The BBC published today an article (see below) regarding the difficulties of living with your landlord - often referred to as being a lodger. 

The article whilst alluding to the difficulties makes no reference whatsoever to the potential outcome if those difficulties cannot be overcome. 

In most renting situations a tenant is given certain rights and protections to ensure that they can remain in a property and cannot be evicted without a Court order. These rights do not extend to a lodger. 

The Protection From Eviction Act 1977 makes it both a criminal offence and a civil wrong to evict a tenant without a court order (even if there is a justifiable reason) and the notice given must be in writing and not less than 4 weeks.  However, section 3A of the act provides that if the property is shared with the landlord as his or her only or principle home then it is excluded and the tenant can be evicted without a court order, and section 5 removes the length of notice for those tenancies.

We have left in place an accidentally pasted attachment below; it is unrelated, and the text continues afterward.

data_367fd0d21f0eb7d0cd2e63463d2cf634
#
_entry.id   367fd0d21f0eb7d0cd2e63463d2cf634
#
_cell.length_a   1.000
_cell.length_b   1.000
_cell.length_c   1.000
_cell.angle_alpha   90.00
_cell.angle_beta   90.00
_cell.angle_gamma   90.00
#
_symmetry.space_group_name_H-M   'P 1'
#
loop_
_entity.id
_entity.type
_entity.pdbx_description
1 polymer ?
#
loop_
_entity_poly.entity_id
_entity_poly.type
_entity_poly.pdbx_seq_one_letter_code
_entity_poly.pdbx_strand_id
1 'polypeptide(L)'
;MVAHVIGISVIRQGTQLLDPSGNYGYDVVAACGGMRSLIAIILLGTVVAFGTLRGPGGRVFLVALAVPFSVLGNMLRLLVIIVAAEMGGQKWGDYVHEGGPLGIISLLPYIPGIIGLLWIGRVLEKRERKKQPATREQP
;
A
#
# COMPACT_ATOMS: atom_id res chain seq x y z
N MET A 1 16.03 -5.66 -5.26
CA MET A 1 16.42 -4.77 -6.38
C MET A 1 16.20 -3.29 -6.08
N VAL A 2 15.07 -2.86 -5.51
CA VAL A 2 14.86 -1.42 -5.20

What does this mean for tenants. Well, in most cases nothing. Chances are that if you live with the landlord and it isn't working out that you would want to leave pretty swiftly anyway, but you could end up coming home to changed locks and your possessions on the street. Tenants beware - references for the landlord might not be a bad idea.